This was my second activation on a quick trip out towards the east coast of Cyprus above the city of Paphos. The first activation (5B/CY-042) was intentionally quick to allow for some time to explore this peak, which is more isolated.
There are several trails up to this peak, but it being rainy season, I wasn’t sure what shape they would be in. As I traveled along the paved road that connects Lysos and Stravros tis Psokas (blue on the map below), I noticed a place to pull over at the outside curve at point P. From there, it looked like it would be a simple matter of following the yellow path to the broad trail heading directly the peak. As you might infer from all the colors on the map, however, it wasn’t that simple.
A dirt road ramps up from opposite my parking spot and that track continues in a U-shape back to the main road. That part of the trail is fine, but the yellow bit that connects to the broad trail heading upwards is very steep and I found it completely impossible to walk up, partly because it was wet (rainy season now), but mostly because the gravel constantly slid out from underfoot. I tried working up along the side of the trail where there was more vegetation, but even there, it was very tough going.
So, I went back to the car to explore some collateral routes. The first one I took is colored pink, above. The turn off from the road could be easily missed, but I was following the map in real time in satellite view. That dirt road is in reasonable condition up to the bifurcation marked “M”, for mushroom.
I hadn’t expected to run into anyone on the side of this hill, but there was a group of tourists and a guide looking for mushrooms. We chatted a bit, and then I continued on the right fork. Shortly beyond that point, it was clear that no one had driven this route this season. It was overgrown, but passable with caution, but only because I had a vehicle with high clearance and four wheel drive.
That narrow road winds up one side of the mountain and eventually does meet up with the main dirt road to the peak, which is devoid of vegetation. The final bit to the summit is relatively steep.
The summit itself is, at this time of the year at least, grassy with no trees or even bushes to serve as an antenna support, so some kind of pole is necessary for this activation. The ground is rocky, but there is enough topsoil to drive in stakes as supports, which I found necessary given the wind up there. Here is the view looking back at the way that I had come:
I was nervous as I set up, because I could see storms to the west and south and the sky grew darker and darker. The moment I sent my first QRL raindrops splattered on the rig, forcing me to operate “rig in a bag” style, which is not my favorite.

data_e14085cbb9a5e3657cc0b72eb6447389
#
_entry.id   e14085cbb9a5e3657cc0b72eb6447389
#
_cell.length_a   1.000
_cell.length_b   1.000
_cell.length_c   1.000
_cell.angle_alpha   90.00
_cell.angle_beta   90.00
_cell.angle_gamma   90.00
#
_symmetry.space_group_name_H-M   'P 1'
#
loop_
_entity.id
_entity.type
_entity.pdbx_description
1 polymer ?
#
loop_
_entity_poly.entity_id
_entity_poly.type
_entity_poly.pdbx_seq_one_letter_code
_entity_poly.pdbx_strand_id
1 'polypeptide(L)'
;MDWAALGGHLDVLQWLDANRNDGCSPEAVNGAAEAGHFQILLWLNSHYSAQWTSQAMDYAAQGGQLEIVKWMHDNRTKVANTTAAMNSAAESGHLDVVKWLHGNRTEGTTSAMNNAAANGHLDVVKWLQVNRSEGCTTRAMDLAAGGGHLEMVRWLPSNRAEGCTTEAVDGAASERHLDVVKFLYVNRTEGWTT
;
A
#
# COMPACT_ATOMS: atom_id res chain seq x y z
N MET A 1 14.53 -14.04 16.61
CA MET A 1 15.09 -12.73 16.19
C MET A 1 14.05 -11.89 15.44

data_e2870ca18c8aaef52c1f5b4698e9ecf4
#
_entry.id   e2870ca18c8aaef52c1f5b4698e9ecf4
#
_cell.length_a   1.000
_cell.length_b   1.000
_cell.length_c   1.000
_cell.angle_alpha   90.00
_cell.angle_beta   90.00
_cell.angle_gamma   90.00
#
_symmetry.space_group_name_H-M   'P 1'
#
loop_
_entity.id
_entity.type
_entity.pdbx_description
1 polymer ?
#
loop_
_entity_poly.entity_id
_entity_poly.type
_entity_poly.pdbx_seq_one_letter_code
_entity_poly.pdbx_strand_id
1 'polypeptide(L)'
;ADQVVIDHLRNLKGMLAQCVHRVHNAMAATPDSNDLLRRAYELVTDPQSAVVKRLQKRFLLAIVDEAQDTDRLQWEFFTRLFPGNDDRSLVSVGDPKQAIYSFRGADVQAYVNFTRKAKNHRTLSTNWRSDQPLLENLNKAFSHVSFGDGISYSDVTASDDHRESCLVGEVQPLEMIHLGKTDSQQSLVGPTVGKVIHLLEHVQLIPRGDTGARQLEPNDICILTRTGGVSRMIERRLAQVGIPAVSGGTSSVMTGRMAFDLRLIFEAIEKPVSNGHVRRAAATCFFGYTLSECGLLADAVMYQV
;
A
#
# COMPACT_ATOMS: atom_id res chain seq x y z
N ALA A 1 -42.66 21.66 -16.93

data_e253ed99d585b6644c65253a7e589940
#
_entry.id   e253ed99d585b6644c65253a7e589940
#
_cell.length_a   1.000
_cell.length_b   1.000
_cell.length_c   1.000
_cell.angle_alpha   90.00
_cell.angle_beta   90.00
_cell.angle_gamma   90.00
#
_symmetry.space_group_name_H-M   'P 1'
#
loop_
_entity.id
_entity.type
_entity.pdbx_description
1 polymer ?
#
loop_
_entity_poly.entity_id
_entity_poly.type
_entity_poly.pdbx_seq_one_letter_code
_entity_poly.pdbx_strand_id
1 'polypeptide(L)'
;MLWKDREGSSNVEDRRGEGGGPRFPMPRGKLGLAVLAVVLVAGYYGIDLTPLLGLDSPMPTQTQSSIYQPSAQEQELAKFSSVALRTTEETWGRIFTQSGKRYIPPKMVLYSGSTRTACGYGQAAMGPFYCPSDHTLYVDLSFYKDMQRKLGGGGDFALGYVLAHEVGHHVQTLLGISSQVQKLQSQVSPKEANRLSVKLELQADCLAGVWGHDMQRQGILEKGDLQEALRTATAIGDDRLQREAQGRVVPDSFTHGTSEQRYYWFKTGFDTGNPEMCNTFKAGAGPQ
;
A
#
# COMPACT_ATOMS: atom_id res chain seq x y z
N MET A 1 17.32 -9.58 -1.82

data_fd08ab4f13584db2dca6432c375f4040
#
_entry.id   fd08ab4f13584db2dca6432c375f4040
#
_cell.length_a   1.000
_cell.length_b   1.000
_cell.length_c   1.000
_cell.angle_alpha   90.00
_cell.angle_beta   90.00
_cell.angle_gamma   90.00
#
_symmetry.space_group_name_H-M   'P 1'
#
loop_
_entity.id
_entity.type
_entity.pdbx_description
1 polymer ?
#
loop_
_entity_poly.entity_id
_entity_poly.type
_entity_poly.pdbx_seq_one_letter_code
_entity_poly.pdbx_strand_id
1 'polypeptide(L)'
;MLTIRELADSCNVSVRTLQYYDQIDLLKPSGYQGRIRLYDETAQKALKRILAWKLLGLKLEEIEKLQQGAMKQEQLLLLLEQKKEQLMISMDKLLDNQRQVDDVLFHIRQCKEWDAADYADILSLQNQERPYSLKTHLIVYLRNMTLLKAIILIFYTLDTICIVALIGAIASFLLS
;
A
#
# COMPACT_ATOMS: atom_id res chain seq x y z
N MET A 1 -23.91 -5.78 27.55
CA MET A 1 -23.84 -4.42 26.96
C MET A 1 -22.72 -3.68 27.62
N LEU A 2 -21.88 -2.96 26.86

A flurry of responses came on 20m and as I jotted them in my increasingly soppy logbook, thunder started rumbling, followed by lightning on neighboring peaks. That was too close for comfort and as I started pulling everything down, the rain became a downpour. I took some shortcuts in pulling down the antenna, leaving more work for later, but allowing me to stow everything away within a couple minutes and to vacate the peak before any more serious weather arrived.
Looking again at the map before starting down, I considered how muddy the trail up would now be and how little I wanted to negotiate it during a downpour. I considered waiting it out, but the storm went on as far as I could see from the peak, so opted instead to try the other route down (marked in green). That route proved to be a better and probably more frequently used road. I did have to get out of the car at one point to move some fallen rocks off the road to make it passable, but overall, the green route was a good choice.
That route continues back to the paved road, just a bit west of where I had initially parked. I noted that I could also have taken the dotted green road back to the same point.
So, the take home message on this is that if you are going to drive up, follow the green route. If you are going to walk it, it would be preferable to wait until after the rainy season (but also to avoid the peak heat of summer). It would be reasonable to either park at the highway-side pull off mentioned above or, if your car can go off-road, to park near the mushroom site, where the dirt road is relatively wide. From there, I would hike along the purple route, which is much more suitable to walking than driving. The final climb towards the top is relatively steep and the dirt can be crumbly, so a hiking pole would be a good idea. Finally, remember to bring some kind of support for the aerial.
Here’s the same aerial photo as above, but without the markings for comparison:
These two sites are near enough to Paphos that they could both be done in a day, given good conditions. However, they are about as far from Nicosia as you can get an still be on the same island. For me, it was more than a two hour drive in each direction. I followed the coastal route from Nicosia through Limassol and up through Paphos, but a more “direct” route through the Troodos mountains would not have been any faster, particularly at this time of year, when it has already snowed up there.